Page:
23 Handy Substitutes for Old Used Book Terms that are Not Correctly Handled by Modern Search Engines and Might Not be Understood by the General Public Either
. . . Since the used book business went out onto the internet, some dealers have discarded some treasured old bits of jargon due to their embarrassing sound, their potentially misunderstood meaning, or their tendency to get flagged by search engines for the wrong reasons. Here's a small collection. (Please note: In places where a color would generally be indicated I have used blue as an example.)
Old Term > New Term
1. appendices > appendixes
2. bastard title > half title
Some books have both a bastard title and a half title, but the term bastard title is often avoided, for obvious reasons.
3. cocked > slanted or askew
4. cutline > caption
The old term cutline literally means caption, but since it could be taken to mean the book has been cut up, it is often avoided.
5. first or 1st
Any use of the word "first," in any context, will be flagged as a "first edition" and will be returned in a search for a first edition. Thus, where the dealer needs to use the word "first," a number of workarounds have been invented. Examples:
index of first lines > index of f*rst lines
first volume in series > volume one in series
author's first book > author's inaugural book
facsimile reprint of first edition > facsimile reprint of original edition
textbook for first-year chemistry students > textbook for freshman chemistry students
The word "first" should never be used in the description of any used book unless the copy in hand is a true first edition.
6. foxed > spotted or discolored
The term "foxed" or "foxing" is still in wide use but may not always be understood.
7. half bound > cloth over spine, blue boards
"Half bound" will be understood by serious book collectors but the general public will be completely in the dark.
8. indices > indexes
9. inscription > gift note or penned note
Any use of the word "inscription" or "inscribed," in any context, will be flagged as a "signed book" and will be returned in a search for a signed edition. Therefore the word should never be used in the online description of any used book unless it is in fact signed by the author or by a notable person.
10. paste-on > label or overlay
Having a paste-on generally indicates quality workmanship, but you don't want the buyer thinking the book has been abused by a six-year-old with too much time on their hands.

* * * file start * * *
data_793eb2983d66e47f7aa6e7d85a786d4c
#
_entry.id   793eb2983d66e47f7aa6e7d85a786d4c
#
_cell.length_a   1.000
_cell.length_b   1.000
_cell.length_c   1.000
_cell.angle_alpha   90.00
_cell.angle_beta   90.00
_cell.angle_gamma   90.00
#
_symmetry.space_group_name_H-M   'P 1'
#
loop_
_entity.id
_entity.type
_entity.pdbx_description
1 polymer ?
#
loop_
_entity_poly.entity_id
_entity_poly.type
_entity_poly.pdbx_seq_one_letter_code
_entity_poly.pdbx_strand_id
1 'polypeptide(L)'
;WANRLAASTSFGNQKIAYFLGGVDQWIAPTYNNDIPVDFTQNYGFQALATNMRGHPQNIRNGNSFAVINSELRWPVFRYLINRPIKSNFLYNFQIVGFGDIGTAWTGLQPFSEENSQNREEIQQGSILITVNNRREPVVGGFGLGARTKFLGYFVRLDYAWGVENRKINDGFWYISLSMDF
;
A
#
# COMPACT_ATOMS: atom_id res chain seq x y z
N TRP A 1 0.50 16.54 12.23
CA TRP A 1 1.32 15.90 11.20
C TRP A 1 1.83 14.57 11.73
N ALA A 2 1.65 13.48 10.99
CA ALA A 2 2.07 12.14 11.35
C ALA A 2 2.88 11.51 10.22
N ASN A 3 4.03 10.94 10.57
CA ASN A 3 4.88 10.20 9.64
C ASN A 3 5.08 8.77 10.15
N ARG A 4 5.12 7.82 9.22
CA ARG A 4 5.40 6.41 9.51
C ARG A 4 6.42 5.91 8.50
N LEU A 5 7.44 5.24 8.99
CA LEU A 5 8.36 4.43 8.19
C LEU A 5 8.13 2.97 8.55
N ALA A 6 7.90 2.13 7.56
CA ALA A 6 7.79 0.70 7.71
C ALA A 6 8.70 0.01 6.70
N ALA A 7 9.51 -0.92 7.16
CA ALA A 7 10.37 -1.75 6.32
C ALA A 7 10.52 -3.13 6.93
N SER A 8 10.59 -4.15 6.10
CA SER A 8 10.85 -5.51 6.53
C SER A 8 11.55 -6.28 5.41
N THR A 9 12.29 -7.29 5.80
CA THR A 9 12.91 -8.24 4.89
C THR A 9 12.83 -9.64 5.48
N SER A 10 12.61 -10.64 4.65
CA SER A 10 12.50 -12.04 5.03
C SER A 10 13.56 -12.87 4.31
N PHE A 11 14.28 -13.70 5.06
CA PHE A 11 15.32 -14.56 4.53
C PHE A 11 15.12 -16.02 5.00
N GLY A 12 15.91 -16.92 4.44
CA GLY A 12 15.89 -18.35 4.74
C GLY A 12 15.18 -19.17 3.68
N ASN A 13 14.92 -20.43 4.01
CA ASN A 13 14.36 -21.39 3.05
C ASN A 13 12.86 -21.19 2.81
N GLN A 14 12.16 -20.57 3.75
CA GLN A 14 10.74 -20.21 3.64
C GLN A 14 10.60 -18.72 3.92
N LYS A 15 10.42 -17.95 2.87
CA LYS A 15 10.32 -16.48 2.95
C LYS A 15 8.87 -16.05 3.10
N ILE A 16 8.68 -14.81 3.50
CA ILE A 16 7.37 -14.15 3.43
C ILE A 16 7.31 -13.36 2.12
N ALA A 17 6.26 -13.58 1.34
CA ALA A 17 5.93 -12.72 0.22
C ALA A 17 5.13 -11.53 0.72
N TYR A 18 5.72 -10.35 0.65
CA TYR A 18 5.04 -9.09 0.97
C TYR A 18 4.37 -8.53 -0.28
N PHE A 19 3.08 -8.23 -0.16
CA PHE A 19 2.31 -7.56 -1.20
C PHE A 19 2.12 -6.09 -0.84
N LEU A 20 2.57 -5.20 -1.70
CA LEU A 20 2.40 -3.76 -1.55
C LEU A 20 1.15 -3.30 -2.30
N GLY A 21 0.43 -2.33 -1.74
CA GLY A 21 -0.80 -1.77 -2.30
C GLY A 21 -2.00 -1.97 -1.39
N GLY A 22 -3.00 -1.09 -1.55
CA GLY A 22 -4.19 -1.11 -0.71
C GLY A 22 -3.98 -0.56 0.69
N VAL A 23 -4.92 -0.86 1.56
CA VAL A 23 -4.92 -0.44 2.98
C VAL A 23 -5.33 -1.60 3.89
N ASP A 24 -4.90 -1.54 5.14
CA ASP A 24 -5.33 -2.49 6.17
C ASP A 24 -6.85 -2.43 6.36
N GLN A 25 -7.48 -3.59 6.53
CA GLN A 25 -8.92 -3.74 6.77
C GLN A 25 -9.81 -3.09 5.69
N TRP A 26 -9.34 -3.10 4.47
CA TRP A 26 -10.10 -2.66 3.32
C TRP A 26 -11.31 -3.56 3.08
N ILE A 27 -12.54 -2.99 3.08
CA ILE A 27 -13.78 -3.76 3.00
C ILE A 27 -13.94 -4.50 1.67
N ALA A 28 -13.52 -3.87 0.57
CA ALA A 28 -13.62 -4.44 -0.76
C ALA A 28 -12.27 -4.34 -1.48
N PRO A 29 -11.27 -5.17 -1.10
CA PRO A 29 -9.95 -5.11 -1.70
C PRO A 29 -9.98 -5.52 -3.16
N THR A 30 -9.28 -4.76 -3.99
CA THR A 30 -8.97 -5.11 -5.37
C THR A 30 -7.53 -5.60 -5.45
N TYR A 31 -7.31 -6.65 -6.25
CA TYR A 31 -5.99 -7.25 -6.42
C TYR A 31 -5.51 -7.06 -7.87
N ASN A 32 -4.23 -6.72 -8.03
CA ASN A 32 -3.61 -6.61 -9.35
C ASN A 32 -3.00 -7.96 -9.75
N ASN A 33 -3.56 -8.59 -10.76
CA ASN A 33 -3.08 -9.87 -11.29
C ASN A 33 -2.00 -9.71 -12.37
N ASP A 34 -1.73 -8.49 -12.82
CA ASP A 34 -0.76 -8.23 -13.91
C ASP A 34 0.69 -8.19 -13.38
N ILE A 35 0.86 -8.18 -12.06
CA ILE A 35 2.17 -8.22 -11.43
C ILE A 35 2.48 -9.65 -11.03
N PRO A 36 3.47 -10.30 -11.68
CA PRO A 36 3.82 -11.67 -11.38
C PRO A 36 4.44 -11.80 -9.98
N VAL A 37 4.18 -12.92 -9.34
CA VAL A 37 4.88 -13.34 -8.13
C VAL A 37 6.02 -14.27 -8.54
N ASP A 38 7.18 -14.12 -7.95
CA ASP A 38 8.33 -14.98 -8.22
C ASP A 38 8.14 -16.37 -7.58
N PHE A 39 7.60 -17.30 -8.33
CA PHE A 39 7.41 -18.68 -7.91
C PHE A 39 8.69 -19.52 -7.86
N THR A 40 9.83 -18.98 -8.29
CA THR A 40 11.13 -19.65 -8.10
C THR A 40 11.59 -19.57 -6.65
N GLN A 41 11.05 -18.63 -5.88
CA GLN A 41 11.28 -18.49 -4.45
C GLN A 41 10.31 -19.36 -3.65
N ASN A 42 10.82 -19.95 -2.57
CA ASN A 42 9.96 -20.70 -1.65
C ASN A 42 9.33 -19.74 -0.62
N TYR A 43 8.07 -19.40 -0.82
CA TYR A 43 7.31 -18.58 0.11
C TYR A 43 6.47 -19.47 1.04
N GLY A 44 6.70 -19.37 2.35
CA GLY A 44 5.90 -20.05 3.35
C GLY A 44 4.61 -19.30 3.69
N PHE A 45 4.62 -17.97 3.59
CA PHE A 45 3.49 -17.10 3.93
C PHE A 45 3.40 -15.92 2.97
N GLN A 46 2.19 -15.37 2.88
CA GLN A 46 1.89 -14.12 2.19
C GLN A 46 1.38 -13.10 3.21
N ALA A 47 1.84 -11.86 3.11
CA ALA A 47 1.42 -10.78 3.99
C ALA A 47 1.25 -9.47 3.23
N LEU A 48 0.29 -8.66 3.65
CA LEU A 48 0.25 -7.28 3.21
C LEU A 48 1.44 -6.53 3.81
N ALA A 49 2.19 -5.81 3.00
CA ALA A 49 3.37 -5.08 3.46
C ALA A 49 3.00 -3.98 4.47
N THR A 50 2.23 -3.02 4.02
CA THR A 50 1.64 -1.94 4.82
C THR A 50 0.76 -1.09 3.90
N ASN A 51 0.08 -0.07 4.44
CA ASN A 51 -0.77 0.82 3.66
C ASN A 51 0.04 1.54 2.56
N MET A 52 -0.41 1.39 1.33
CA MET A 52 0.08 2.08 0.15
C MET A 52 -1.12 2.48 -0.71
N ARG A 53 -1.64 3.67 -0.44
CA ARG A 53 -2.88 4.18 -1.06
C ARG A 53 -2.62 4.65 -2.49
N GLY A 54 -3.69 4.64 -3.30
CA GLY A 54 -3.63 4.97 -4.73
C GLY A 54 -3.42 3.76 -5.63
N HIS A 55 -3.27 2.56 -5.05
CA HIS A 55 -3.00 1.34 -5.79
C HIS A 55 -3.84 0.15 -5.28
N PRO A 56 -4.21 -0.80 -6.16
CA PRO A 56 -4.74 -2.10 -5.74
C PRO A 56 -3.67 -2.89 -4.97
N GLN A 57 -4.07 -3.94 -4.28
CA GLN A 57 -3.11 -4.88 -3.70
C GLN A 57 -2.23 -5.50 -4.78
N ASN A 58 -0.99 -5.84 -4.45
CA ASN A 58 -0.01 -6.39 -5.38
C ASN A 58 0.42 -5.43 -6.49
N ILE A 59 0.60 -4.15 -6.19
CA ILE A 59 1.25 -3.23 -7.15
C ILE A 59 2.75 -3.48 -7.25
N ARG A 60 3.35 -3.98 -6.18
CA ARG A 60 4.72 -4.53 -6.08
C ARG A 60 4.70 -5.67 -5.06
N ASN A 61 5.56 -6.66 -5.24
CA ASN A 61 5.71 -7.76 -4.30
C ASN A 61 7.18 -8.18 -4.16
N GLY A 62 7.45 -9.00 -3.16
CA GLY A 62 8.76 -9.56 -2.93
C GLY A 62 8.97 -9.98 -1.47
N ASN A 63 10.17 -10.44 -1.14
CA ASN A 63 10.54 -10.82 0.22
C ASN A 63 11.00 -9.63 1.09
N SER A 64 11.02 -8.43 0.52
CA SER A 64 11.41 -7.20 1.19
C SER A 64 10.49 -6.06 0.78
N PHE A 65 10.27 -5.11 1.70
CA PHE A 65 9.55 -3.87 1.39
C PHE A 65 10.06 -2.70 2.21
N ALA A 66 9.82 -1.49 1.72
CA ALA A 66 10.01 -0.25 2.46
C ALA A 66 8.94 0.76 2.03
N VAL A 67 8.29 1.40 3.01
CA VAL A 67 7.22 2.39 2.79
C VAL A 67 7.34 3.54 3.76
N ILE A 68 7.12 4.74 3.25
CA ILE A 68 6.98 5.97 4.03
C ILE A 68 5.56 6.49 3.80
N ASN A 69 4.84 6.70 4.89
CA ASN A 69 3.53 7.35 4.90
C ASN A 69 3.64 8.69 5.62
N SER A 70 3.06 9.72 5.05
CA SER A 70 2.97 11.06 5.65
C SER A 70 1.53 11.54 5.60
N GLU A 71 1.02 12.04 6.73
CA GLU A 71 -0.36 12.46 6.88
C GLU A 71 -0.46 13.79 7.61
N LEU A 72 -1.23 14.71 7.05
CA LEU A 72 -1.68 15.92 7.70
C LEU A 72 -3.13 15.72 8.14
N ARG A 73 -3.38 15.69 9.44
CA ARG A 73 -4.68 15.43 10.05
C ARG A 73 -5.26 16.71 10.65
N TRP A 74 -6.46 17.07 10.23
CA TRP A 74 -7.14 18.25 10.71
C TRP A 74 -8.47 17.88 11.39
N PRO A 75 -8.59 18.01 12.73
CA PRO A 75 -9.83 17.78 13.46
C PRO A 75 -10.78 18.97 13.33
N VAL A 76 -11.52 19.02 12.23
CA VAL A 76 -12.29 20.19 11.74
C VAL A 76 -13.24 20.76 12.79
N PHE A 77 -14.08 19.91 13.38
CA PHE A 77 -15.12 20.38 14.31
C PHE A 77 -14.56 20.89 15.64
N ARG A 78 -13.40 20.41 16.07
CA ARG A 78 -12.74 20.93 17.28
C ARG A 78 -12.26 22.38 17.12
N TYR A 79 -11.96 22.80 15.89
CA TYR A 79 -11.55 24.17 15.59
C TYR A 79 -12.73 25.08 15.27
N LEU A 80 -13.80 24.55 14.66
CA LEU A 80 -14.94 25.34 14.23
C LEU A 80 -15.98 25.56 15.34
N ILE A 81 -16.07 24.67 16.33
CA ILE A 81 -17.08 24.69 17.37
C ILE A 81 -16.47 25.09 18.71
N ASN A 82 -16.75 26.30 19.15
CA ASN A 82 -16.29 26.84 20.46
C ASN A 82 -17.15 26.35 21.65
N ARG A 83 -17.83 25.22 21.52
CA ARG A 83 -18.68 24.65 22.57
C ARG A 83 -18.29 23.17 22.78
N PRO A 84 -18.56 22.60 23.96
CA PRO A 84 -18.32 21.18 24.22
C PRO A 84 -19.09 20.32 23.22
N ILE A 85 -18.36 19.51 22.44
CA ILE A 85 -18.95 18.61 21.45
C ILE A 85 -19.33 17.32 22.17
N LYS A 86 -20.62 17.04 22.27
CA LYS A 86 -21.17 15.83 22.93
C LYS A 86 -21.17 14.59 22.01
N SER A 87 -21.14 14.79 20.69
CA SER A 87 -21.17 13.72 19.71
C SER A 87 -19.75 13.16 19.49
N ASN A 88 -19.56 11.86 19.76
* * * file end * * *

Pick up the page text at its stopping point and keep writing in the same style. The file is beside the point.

11. quarter bound > leather over spine, blue boards
"Quarter bound" will be understood by serious book collectors but the general public will be completely in the dark.
12. rag paper > cotton paper
Rag paper was common in the 1700s and 1800s but was pushed out of the market by high-acid wood-pulp paper. Rag paper is much more durable than paper made of wood pulp, does not normally turn brown like wood-pulp paper, and does not become brittle over time. However, the term rag paper can potentially evoke an image of a book printed on dirty rags.
13. recto > front
14. saddle stitch > fold-and-staple binding or stapleback binding
This term could easily be misunderstood as some kind of fancy binding when in fact it is one of the cheapest.
15. stabbed or side stitched > side stapled
Saying a book has been stabbed or stitched when in fact it has been stapled (bound with staples near the folded edge) will be misunderstood by a large portion of the general public.
16. suede > brushed leather
Let's face it, "brushed leather" just sounds a whole lot fancier than "suede."
17. three-quarter bound or 3/4 bound > leather spine and tips
Refers to a binding in which the spine is covered in leather, and there is also leather over the corners of the boards, usually placed diagonally, and also that the central parts of the boards are covered in cloth or paper.
18. thumb index > thumb notch
19. topstain, as in:
blue topstain > top edge blue
Some books have colored top edges, with the most common colors being black, blue, or red. The correct term is topstain, but this word can be mistaken as a description of an accidental stain.
20. unfoliated or unpaginated > unnumbered pages
Seriously, who but a bookdealer knows that foliation refers to page numbers?
21. verso > back
22. vicesimo-quarto or 24mo > [size given in centimeters]
There are a number of wacky old terms for book sizes, although, technically, these terms do not refer to sizes but to the number of times the original paper stock was folded during the process of printing and manufacturing the book. In any case, the modern method of indicating size is simply to give the height of the book in centimeters, rounded up. Click here for a detailed list of these old size terms.
23. wraps, wrappers, paperwraps or stiffwraps > paperback or softcover
Few today understand the old term "wraps" and its variants.
Check out a complete Glossary of arcane terms for new, used and antiquarian books
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